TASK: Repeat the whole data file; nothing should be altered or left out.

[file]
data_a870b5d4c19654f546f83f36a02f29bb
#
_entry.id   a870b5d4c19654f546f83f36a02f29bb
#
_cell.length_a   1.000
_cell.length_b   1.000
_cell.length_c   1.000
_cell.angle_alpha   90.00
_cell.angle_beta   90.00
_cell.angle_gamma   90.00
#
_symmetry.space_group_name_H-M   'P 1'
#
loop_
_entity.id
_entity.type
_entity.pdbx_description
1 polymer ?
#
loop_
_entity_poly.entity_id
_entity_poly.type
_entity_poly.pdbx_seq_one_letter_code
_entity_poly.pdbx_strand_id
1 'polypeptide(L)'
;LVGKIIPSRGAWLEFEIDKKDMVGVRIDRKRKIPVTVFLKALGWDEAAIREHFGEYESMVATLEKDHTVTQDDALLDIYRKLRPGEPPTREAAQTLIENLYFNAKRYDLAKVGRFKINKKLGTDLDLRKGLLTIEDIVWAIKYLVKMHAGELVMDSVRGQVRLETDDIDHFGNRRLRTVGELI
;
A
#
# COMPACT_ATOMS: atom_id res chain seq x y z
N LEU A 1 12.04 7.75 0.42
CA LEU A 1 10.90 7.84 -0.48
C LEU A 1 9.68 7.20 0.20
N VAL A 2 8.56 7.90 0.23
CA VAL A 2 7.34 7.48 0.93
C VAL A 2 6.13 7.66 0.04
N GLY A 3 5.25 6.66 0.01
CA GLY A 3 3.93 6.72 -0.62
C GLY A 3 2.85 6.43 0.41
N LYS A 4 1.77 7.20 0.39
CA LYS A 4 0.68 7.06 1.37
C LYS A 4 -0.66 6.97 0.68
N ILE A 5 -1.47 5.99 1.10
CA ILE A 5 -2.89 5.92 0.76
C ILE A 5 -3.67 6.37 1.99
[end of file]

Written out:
data_a870b5d4c19654f546f83f36a02f29bb
#
_entry.id   a870b5d4c19654f546f83f36a02f29bb
#
_cell.length_a   1.000
_cell.length_b   1.000
_cell.length_c   1.000
_cell.angle_alpha   90.00
_cell.angle_beta   90.00
_cell.angle_gamma   90.00
#
_symmetry.space_group_name_H-M   'P 1'
#
loop_
_entity.id
_entity.type
_entity.pdbx_description
1 polymer ?
#
loop_
_entity_poly.entity_id
_entity_poly.type
_entity_poly.pdbx_seq_one_letter_code
_entity_poly.pdbx_strand_id
1 'polypeptide(L)'
;LVGKIIPSRGAWLEFEIDKKDMVGVRIDRKRKIPVTVFLKALGWDEAAIREHFGEYESMVATLEKDHTVTQDDALLDIYRKLRPGEPPTREAAQTLIENLYFNAKRYDLAKVGRFKINKKLGTDLDLRKGLLTIEDIVWAIKYLVKMHAGELVMDSVRGQVRLETDDIDHFGNRRLRTVGELI
;
A
#
# COMPACT_ATOMS: atom_id res chain seq x y z
N LEU A 1 12.04 7.75 0.42
CA LEU A 1 10.90 7.84 -0.48
C LEU A 1 9.68 7.20 0.20
N VAL A 2 8.56 7.90 0.23
CA VAL A 2 7.34 7.48 0.93
C VAL A 2 6.13 7.66 0.04
N GLY A 3 5.25 6.66 0.01
CA GLY A 3 3.93 6.72 -0.62
C GLY A 3 2.85 6.43 0.41
N LYS A 4 1.77 7.20 0.39
CA LYS A 4 0.68 7.06 1.37
C LYS A 4 -0.66 6.97 0.68
N ILE A 5 -1.47 5.99 1.10
CA ILE A 5 -2.89 5.92 0.76
C ILE A 5 -3.67 6.37 1.99